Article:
Re: Middle Tier (was Re: Table and Query Classes good or unnecessary?)
This is a very important statement, thanks for mentioning it. Funny
enough it is a discussion I’m having in many different tools I use as
well and even with Omnis, it plays on many levels, not just on our
middle tier choice.
For me this argumentation is why I am still to this date ravingly
enthusiastic about Omnis as a desktop client and why I’m so frustrated
at times when clients refuse our solution just because its a desktop
client instead of a web interface and they go for a far inferior
competitor because they use “the new hot tech”. While there are
definitely certain situations where a web based client solves a specific
need they have that we currently can’t full fill, for the fast majority
of our users they are solely using our product while they are in the
office sitting behind their desktop and a web based application only
limits them or makes no difference in their experience other then that
we would need a team 3 times as large to develop that web based
application then our perfectly capable Omnis application.
Performance is only one of many factors that determine the choice of
platform and how big an issue this is varies widely depending on what it
is you’re doing.
Another big factor is how familiar you are with a language, and another
is how proficient and fast you can develop in an environment.
Omnis Studio might not be the fastest in its class, but if it allows you
to put a solution together in a fraction of the time because you’re
familiar with the tool, and the performance is good enough, that is far
more important for your decision making then choosing the fastest tool
in its class only for you to go through a steep new learning curve and a
much longer development cycle.
Unfortunately for us, performance on the middle tier is an important
enough factor because we’re not talking about a single solution for a
single client where we have a limited amount of users, or a larger scale
solution but with limited functionality and therefor a relatively low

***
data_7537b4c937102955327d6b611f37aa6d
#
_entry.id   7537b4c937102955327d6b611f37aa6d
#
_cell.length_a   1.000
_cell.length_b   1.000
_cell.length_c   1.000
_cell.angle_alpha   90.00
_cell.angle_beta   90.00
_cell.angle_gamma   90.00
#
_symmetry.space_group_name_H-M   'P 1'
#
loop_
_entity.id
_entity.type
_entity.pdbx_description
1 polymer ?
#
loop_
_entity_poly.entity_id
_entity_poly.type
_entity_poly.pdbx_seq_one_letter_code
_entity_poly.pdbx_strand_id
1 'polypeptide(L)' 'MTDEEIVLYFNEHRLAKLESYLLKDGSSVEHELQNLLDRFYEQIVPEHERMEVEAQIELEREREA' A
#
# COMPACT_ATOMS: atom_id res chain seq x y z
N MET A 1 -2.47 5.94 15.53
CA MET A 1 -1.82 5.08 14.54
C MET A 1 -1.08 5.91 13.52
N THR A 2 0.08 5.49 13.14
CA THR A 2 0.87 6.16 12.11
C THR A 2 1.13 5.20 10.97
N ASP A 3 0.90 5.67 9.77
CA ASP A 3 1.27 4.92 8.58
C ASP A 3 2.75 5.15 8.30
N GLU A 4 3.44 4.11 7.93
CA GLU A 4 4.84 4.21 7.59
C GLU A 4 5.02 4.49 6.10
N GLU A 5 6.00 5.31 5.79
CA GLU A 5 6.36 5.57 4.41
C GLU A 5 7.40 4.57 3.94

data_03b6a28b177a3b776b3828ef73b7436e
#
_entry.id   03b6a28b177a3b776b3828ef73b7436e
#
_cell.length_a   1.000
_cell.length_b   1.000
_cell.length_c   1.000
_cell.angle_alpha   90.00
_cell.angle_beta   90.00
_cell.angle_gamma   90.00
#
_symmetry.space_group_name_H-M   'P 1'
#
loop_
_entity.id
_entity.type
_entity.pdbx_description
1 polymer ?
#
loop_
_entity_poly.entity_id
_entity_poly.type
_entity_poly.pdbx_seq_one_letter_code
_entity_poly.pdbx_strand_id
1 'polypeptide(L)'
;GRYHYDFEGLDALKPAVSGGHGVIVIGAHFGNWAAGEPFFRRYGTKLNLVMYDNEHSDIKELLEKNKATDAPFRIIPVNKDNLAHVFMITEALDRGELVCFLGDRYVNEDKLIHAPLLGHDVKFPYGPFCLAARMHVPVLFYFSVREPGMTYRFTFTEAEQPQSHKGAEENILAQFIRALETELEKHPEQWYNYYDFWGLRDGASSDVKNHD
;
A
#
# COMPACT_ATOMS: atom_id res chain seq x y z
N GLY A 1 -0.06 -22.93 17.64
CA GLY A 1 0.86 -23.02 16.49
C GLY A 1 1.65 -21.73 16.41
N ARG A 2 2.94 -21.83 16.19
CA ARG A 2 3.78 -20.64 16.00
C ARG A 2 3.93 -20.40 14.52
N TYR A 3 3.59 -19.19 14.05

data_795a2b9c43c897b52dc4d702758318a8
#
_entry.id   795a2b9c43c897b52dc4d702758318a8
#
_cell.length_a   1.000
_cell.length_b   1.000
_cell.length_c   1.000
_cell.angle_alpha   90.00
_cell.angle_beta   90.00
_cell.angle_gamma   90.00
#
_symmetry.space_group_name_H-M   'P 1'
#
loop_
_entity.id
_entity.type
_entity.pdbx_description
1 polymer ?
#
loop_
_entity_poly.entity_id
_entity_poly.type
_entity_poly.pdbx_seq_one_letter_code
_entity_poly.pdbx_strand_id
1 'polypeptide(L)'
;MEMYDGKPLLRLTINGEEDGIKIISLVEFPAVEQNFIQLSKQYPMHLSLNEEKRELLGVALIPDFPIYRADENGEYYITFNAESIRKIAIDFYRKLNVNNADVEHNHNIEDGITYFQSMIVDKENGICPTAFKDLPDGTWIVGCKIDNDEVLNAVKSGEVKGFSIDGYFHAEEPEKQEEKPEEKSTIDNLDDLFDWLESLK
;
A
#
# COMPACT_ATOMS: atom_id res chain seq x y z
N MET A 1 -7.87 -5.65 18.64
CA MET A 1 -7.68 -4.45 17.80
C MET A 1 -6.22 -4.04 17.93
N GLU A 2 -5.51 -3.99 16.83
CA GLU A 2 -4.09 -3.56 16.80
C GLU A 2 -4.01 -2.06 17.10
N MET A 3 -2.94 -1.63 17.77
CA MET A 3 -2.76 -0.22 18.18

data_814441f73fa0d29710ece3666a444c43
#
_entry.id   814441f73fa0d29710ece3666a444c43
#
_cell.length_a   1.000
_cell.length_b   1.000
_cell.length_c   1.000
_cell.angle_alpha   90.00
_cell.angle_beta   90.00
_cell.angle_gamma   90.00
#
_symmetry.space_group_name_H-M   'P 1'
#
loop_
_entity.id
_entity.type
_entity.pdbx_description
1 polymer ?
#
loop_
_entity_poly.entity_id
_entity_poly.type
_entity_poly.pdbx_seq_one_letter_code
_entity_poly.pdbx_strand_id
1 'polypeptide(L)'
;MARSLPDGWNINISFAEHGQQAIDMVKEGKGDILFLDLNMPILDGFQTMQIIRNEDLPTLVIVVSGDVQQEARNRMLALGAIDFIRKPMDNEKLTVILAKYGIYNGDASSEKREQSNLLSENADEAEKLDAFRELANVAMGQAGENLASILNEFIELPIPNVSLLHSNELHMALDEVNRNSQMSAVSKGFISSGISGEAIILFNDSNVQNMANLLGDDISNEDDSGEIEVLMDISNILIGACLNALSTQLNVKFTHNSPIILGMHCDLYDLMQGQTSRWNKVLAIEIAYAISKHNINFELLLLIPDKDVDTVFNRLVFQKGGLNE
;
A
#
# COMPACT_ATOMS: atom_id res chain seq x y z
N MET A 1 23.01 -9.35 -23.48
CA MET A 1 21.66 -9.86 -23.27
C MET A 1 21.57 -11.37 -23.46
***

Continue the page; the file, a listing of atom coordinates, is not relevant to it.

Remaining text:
load considering the number of users. We’re looking at bringing a multi
tenant fully fledged enterprise solution to the web.
Now I haven’t looked at Omnis’ current pricing structure for their
server implementation so things may have changed but another factor here
is that when you start running up multiple instances of the webserver
for load balancing, duplicating that installation in multiple geographic
locations (we are hosting our solution in 6 different data centers
across Australia and New Zealand), add to that paying for runtimes
because we’re still using a normal desktop application that now talks to
a middle tier instead of directly talking to a database, the cost of
Now it is important to underline, that is unique to our situation that
we find ourselves in and none of those arguments may apply to others
making this choice and that is proven by the fact that there are several
On 16/3/18 8:24 am, Reg Paling wrote:
> Hi Marten,
> What’s your application? If you’re running a high-speed securities
> trading platform it’s going to have a very different sweet spot from
> running, say, a school where there is neither the same volume of data
> nor the urgency. Even on the trading platform only a small percentage
> of the code has to perform at the high level. So I think it makes
> sense to develop an architecture where the 80-90% of the code is in
> Omnis and the critical minor percentage of the code might need to be
> done with something else.